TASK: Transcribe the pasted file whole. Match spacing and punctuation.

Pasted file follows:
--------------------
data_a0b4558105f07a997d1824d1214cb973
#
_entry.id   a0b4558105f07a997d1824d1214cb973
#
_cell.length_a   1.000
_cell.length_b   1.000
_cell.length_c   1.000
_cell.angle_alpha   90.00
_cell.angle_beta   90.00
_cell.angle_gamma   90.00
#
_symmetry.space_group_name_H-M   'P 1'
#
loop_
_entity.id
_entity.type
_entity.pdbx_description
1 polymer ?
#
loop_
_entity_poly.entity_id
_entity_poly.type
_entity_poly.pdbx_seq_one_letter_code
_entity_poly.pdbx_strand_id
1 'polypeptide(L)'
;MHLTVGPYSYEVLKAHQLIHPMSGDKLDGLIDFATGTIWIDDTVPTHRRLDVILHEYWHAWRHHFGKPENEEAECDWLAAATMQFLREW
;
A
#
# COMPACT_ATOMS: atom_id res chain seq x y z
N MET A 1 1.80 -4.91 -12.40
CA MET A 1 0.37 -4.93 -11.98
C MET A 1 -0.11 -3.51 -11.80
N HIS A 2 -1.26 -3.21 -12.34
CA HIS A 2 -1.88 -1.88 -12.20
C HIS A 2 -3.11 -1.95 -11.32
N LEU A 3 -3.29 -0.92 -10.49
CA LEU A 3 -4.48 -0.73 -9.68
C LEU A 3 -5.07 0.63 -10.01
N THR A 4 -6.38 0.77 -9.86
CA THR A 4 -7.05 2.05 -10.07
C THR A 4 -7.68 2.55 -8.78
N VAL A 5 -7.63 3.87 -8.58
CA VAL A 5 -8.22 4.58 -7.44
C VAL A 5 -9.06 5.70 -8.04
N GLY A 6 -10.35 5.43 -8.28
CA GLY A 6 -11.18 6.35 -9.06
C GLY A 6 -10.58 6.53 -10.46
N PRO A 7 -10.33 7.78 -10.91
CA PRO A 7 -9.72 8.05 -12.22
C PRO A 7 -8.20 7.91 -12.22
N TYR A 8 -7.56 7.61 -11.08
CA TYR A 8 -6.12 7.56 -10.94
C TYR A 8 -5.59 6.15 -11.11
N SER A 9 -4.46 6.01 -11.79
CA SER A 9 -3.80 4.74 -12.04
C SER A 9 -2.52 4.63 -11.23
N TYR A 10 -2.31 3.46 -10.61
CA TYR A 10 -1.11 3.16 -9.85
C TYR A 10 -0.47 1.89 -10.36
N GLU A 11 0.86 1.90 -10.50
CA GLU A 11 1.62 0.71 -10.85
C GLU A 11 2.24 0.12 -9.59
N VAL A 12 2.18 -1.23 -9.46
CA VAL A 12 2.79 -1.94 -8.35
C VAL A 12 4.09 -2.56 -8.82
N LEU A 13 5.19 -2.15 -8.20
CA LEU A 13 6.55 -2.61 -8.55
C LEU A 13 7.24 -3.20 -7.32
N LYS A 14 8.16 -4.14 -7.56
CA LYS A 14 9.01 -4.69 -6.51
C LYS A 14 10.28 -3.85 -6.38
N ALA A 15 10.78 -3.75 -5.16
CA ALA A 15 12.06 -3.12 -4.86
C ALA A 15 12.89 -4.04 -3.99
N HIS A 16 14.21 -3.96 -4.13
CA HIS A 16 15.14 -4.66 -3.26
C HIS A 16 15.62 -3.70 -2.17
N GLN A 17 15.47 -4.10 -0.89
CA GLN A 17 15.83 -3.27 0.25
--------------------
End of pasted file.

data_a0b4558105f07a997d1824d1214cb973
#
_entry.id   a0b4558105f07a997d1824d1214cb973
#
_cell.length_a   1.000
_cell.length_b   1.000
_cell.length_c   1.000
_cell.angle_alpha   90.00
_cell.angle_beta   90.00
_cell.angle_gamma   90.00
#
_symmetry.space_group_name_H-M   'P 1'
#
loop_
_entity.id
_entity.type
_entity.pdbx_description
1 polymer ?
#
loop_
_entity_poly.entity_id
_entity_poly.type
_entity_poly.pdbx_seq_one_letter_code
_entity_poly.pdbx_strand_id
1 'polypeptide(L)'
;MHLTVGPYSYEVLKAHQLIHPMSGDKLDGLIDFATGTIWIDDTVPTHRRLDVILHEYWHAWRHHFGKPENEEAECDWLAAATMQFLREW
;
A
#
# COMPACT_ATOMS: atom_id res chain seq x y z
N MET A 1 1.80 -4.91 -12.40
CA MET A 1 0.37 -4.93 -11.98
C MET A 1 -0.11 -3.51 -11.80
N HIS A 2 -1.26 -3.21 -12.34
CA HIS A 2 -1.88 -1.88 -12.20
C HIS A 2 -3.11 -1.95 -11.32
N LEU A 3 -3.29 -0.92 -10.49
CA LEU A 3 -4.48 -0.73 -9.68
C LEU A 3 -5.07 0.63 -10.01
N THR A 4 -6.38 0.77 -9.86
CA THR A 4 -7.05 2.05 -10.07
C THR A 4 -7.68 2.55 -8.78
N VAL A 5 -7.63 3.87 -8.58
CA VAL A 5 -8.22 4.58 -7.44
C VAL A 5 -9.06 5.70 -8.04
N GLY A 6 -10.35 5.43 -8.28
CA GLY A 6 -11.18 6.35 -9.06
C GLY A 6 -10.58 6.53 -10.46
N PRO A 7 -10.33 7.78 -10.91
CA PRO A 7 -9.72 8.05 -12.22
C PRO A 7 -8.20 7.91 -12.22
N TYR A 8 -7.56 7.61 -11.08
CA TYR A 8 -6.12 7.56 -10.94
C TYR A 8 -5.59 6.15 -11.11
N SER A 9 -4.46 6.01 -11.79
CA SER A 9 -3.80 4.74 -12.04
C SER A 9 -2.52 4.63 -11.23
N TYR A 10 -2.31 3.46 -10.61
CA TYR A 10 -1.11 3.16 -9.85
C TYR A 10 -0.47 1.89 -10.36
N GLU A 11 0.86 1.90 -10.50
CA GLU A 11 1.62 0.71 -10.85
C GLU A 11 2.24 0.12 -9.59
N VAL A 12 2.18 -1.23 -9.46
CA VAL A 12 2.79 -1.94 -8.35
C VAL A 12 4.09 -2.56 -8.82
N LEU A 13 5.19 -2.15 -8.20
CA LEU A 13 6.55 -2.61 -8.55
C LEU A 13 7.24 -3.20 -7.32
N LYS A 14 8.16 -4.14 -7.56
CA LYS A 14 9.01 -4.69 -6.51
C LYS A 14 10.28 -3.85 -6.38
N ALA A 15 10.78 -3.75 -5.16
CA ALA A 15 12.06 -3.12 -4.86
C ALA A 15 12.89 -4.04 -3.99
N HIS A 16 14.21 -3.96 -4.13
CA HIS A 16 15.14 -4.66 -3.26
C HIS A 16 15.62 -3.70 -2.17
N GLN A 17 15.47 -4.10 -0.89
CA GLN A 17 15.83 -3.27 0.25